A Tale of Two Geniuses

Malcolm Gladwell's recent New Yorker Article, "Late Bloomers," has already been linked around the internet, but I can't help chiming in having read the piece. Whether or not you or me or anybody else is destined to reach "genius" status, it's encouraging to understand that not all brilliance manifests itself at an early age. Additionally, I loved the notion that late-blooming talent is often aided by outside forces:

Sharie was Ben’s wife. But she was also—to borrow a term from long ago—his patron. That word has a condescending edge to it today, because we think it far more appropriate for artists (and everyone else for that matter) to be supported by the marketplace. But the marketplace works only for people like Jonathan Safran Foer, whose art emerges, fully realized, at the beginning of their career, or Picasso, whose talent was so blindingly obvious that an art dealer offered him a hundred-and-fifty-franc-a-month stipend the minute he got to Paris, at age twenty. If you are the type of creative mind that starts without a plan, and has to experiment and learn by doing, you need someone to see you through the long and difficult time it takes for your art to reach its true level.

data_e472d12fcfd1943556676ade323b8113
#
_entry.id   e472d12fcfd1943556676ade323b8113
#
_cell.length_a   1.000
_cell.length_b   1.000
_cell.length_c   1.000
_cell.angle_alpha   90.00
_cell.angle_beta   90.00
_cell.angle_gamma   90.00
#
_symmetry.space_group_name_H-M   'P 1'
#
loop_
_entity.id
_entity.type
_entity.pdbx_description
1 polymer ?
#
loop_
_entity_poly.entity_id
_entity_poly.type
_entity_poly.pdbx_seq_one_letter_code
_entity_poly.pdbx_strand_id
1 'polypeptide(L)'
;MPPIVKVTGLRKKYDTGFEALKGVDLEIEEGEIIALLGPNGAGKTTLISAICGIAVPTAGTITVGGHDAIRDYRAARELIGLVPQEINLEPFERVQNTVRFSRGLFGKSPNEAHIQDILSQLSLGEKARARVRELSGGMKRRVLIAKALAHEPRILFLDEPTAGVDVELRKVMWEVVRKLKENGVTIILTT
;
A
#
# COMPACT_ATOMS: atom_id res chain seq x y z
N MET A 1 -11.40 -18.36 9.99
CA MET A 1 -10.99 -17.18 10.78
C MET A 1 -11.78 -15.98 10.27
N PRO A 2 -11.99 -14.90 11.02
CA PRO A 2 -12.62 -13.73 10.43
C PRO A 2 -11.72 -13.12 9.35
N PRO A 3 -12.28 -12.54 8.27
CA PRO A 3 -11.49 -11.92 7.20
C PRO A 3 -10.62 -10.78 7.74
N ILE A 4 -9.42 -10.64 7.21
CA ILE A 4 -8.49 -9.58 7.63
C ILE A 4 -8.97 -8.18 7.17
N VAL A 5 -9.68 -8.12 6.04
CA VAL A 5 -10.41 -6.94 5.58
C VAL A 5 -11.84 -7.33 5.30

The article is a lengthy one, but certainly worth a read. It makes me (and hopefully others who pursue good artistic output of any kind) relax a little bit about my own creativity and dulls the false sense of urgency to do something significant before I age "too much." The article also seems to celebrate the pursuit - the research and preparation as a component of the art itself. And that, I can appreciate.